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Paperback London Fields Book

ISBN: 0679730346

ISBN13: 9780679730347

London Fields

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Format: Paperback

Condition: Very Good

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Book Overview

NATIONAL BESTSELLER - A blackly comic late 20th-century murder mystery set against the looming end of the millennium, in which a woman tries to orchestrate her own extinction--from "one of the most gifted novelists of his generation" (TIME). "Lyrical and obscene, colloquial and rhapsodic." --The New York Times First published in 1989, London Fields is set ten years into a dark future, against a backdrop of environmental and social decay and the looming...

Customer Reviews

4 ratings

The Speed of Light

Okay, so Martin Amis has this thing about language, and it's undeniably impressive whether you can stand it or not. I personally enjoy reading the work of someone who has such command of the language, especially when it reads so well -- page-turning like Stephen King, but with substance like Henry James. (excuse me for that comparison, I'm sure it's bound to get a lot of sneers) Maybe I just like it because it makes me feel smart. (more sneers)I like Amis in general, but this is by FAR my favorite. Granted: It's wordy. It stretches believability at times. There are places where author ego creeps through. And the subject matter is reeeeally depressing. BUT... I've read it twice, and both times I have come away in the end feeling inspired, sated, and joyously uplifted. It's sick, hilarious (oh my god), peopled with incredibly vivid characters, and peppered with typical quoteworthy Martin Amisisms.Not only is it a satisfying read because of the mastery with which the story is told, but because of the story itself. Strange, I don't see anyone mentioning what I see as, finally, the most crucial thematic element of the book. It's supposedly about "the death of love," and this point is driven home ruthlessly from the beginning. And yet, even when the foretold ending comes about, Amis manages to put a gorgeous, beautiful little twist on what has been a pretty cynical, harrowing story. In the midst of all this nasty darkness there is, finally, at least one brilliant beam of pure sunlight. That, to me, is what London Fields is really about. "Love happens at the speed of light."It takes courage and a little patience, but I recommend London Fields with as many stars as you've got.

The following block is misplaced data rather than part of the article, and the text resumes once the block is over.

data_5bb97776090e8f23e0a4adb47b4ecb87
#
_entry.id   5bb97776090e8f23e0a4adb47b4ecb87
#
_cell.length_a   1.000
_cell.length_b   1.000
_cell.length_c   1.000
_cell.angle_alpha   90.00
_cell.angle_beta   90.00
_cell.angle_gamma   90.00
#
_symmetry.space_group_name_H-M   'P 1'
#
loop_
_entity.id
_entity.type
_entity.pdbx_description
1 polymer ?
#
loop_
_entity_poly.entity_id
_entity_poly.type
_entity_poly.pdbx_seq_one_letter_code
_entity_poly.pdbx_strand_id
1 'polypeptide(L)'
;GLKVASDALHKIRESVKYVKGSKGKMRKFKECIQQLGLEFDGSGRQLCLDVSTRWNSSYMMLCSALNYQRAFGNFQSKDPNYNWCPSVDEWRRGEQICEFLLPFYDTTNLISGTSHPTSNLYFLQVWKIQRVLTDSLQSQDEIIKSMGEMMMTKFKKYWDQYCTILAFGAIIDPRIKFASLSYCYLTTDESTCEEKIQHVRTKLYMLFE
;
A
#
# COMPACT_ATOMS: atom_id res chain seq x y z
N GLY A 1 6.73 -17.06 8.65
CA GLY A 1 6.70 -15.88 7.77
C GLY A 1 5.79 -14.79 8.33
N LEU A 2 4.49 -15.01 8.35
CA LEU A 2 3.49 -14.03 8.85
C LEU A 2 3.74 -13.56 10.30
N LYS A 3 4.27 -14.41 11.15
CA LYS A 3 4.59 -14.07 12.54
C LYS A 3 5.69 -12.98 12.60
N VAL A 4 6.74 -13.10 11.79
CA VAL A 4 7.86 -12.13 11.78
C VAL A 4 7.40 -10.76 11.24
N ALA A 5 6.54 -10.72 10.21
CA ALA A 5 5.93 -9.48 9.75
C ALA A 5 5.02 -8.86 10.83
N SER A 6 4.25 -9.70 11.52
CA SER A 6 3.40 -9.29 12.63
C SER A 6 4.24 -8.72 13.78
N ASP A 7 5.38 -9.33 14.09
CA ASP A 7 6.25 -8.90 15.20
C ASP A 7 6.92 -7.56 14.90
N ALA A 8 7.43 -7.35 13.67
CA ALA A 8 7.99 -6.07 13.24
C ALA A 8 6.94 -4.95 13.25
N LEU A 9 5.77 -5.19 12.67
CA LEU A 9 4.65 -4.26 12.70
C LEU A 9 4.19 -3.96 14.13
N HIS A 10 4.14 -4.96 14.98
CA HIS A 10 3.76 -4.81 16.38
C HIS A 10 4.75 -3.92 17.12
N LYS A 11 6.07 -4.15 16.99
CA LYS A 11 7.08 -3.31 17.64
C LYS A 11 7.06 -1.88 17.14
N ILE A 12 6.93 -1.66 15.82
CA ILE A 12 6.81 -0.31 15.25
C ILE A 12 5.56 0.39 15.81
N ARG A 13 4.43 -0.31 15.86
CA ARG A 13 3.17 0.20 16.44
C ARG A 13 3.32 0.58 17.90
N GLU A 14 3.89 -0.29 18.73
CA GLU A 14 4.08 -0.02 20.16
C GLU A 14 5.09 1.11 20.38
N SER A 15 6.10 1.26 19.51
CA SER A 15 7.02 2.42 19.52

Amis the murderee